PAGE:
Recently, a nurse left a lengthy comment on my website in response to an article where I had encouraged women to recognize their value, and demand that others respect them for it—and especially in their maternity care.  The comment, posted in full below, is one peephole into an operating system that tells traumatized women, over and over, “Surely what was done to you was out of medical necessity.  You can’t understand what was happening; there’s more to the story.  You should just be grateful you have a healthy baby.  Stop talking.”

I know Mary doesn’t represent all nurses, so I reached out to some other medical professionals who work in maternity care, nurses like Mary and a physician’s assistant, for their views on whether women are “fabricating” stories of birth trauma and abuse.  If Mary, and others like her, don’t believe childbearing women as a group, maybe they will listen to other medical professionals.

The statements from those medical professionals are published here.

In the meantime, I encourage women, once again, to keep speaking up.  Do not be silenced.

Comment from Mary:

* Trigger Warning *

These stories have been around as long as I can remember. As a multi-graduate level prepared L&D certified charge RN having been a nurse for 20 years I have never witnessed such horror, yet I have clearly noticed an underlying pattern with each of these claims.

These stories, presented only from the subjective view of the birthing mother, presents a one sided view of these situations. I would like to find a responsible journalist who is interested in taking the stories back to the medical institution and incorporating the viewpoint of the medical staff involved in the exact delivery having been discussed by the birth mother. I honestly feel this approach could give readers a more balanced perspective on these types of recounts.

From each story there is usually an initial claim that stands out as “impossible” to a medical professional which instantly discredits the story. For example, claims that patients have been accosted by their nurse with unwanted pitocin. Pitocin is an order from their own provider, not their nurse. An order that can easily be discussed with their chosen provider and even declined. Perhaps there has been prolonged rupture of membranes and the chance of infection is now present, therefore there was the unanticipated order for pitocin. Claims that a scalpel was used to do an episiotomy. Scalpels are not used to perform that procedure. Or the claim that a resident struggled to apply a vacuum to the baby’s head… No woman has to be delivered by a resident…ever. It’s a choice they have allowed for a teaching opportunity. Every woman can decline a resident in favor of their own established provider. If a woman has allowed the resident and there is a need for a vacuum it can be trusted that the situation is under control and going well. In the case of a more urgent need for a vacuum, the primary would not allow the resident to perform the task and do it themselves quickly and safely as the resident observed. A woman is free to decline anything. Yes, for legal reasons they need to sign a form acknowledging informed consent and personal choice to decline, but every woman has the right to decline anything. Truly, the list of examples could go on for quite a while, my point is that it is usually easily recognizable by any medical professional that was not present for delivery to know that the personal recount of the mother is not accurate and that she truly doesn’t have a full understanding of what had occurred.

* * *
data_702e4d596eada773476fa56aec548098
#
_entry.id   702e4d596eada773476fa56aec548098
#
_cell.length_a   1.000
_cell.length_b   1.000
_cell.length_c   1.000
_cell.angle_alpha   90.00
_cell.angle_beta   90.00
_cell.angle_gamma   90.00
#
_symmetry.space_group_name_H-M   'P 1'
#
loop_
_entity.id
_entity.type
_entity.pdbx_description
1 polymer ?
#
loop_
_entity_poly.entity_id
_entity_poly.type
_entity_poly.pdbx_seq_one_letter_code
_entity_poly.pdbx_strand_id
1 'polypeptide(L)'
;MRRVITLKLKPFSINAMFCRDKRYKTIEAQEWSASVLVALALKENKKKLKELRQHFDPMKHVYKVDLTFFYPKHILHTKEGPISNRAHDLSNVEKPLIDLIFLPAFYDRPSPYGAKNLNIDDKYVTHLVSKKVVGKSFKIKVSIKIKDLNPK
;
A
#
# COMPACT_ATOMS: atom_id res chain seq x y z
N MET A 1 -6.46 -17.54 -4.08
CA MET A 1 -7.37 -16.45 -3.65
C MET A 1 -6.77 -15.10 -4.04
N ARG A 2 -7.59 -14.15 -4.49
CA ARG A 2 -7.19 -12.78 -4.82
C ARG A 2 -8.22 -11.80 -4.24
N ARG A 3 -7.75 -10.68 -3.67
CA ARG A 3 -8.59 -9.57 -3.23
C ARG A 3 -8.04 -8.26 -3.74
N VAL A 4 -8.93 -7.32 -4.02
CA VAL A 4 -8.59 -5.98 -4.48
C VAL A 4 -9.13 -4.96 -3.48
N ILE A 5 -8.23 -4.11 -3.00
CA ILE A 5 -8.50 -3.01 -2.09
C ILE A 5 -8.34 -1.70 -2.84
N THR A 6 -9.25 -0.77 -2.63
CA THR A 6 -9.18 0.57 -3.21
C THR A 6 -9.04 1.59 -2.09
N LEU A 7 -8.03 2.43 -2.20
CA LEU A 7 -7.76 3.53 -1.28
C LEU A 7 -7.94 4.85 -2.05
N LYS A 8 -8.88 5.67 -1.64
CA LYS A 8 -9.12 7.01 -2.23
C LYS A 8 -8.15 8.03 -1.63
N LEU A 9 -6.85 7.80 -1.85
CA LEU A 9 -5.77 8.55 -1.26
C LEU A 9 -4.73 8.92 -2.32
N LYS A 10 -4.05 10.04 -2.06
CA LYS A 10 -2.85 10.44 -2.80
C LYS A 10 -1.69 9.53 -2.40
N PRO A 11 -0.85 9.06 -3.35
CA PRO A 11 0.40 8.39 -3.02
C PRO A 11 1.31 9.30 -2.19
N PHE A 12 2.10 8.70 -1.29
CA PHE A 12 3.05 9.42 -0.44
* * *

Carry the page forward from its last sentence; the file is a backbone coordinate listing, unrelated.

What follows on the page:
This lasting misconception is not entirely their fault. There truly should be an immediate debriefing, especially in emergent situations, for all mothers who may not understand or be happy with what has occurred. This would present an opportunity for questions, for explanation, for clarification, for effective communication, for delivery satisfaction, and most of all true understanding of what happened and exactly WHY it happened. If this were to occur immediately during the time period where memory is most clear then there would not be so many seemingly fabricated traumatic birth stories.